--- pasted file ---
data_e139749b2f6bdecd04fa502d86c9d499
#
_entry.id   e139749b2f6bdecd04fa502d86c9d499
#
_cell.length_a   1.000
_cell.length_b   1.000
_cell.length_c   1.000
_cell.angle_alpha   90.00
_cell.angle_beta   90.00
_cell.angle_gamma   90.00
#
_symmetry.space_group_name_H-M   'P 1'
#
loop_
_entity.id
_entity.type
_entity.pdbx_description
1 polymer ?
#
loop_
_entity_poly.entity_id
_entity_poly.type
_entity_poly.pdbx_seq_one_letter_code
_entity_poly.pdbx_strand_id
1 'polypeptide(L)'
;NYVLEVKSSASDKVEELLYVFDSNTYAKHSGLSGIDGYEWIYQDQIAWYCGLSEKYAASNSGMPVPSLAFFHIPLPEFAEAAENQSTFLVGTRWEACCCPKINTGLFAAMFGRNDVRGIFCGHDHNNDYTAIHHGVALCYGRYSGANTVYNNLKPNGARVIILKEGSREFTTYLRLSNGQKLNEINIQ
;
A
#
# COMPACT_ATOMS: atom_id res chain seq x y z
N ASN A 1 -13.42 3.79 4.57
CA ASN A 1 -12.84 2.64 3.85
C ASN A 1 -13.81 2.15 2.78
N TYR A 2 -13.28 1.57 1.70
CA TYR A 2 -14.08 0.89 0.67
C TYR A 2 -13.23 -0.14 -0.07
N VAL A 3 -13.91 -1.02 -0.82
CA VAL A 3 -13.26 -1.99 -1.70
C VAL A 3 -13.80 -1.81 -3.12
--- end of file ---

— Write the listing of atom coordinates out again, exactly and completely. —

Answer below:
data_e139749b2f6bdecd04fa502d86c9d499
#
_entry.id   e139749b2f6bdecd04fa502d86c9d499
#
_cell.length_a   1.000
_cell.length_b   1.000
_cell.length_c   1.000
_cell.angle_alpha   90.00
_cell.angle_beta   90.00
_cell.angle_gamma   90.00
#
_symmetry.space_group_name_H-M   'P 1'
#
loop_
_entity.id
_entity.type
_entity.pdbx_description
1 polymer ?
#
loop_
_entity_poly.entity_id
_entity_poly.type
_entity_poly.pdbx_seq_one_letter_code
_entity_poly.pdbx_strand_id
1 'polypeptide(L)'
;NYVLEVKSSASDKVEELLYVFDSNTYAKHSGLSGIDGYEWIYQDQIAWYCGLSEKYAASNSGMPVPSLAFFHIPLPEFAEAAENQSTFLVGTRWEACCCPKINTGLFAAMFGRNDVRGIFCGHDHNNDYTAIHHGVALCYGRYSGANTVYNNLKPNGARVIILKEGSREFTTYLRLSNGQKLNEINIQ
;
A
#
# COMPACT_ATOMS: atom_id res chain seq x y z
N ASN A 1 -13.42 3.79 4.57
CA ASN A 1 -12.84 2.64 3.85
C ASN A 1 -13.81 2.15 2.78
N TYR A 2 -13.28 1.57 1.70
CA TYR A 2 -14.08 0.89 0.67
C TYR A 2 -13.23 -0.14 -0.07
N VAL A 3 -13.91 -1.02 -0.82
CA VAL A 3 -13.26 -1.99 -1.70
C VAL A 3 -13.80 -1.81 -3.12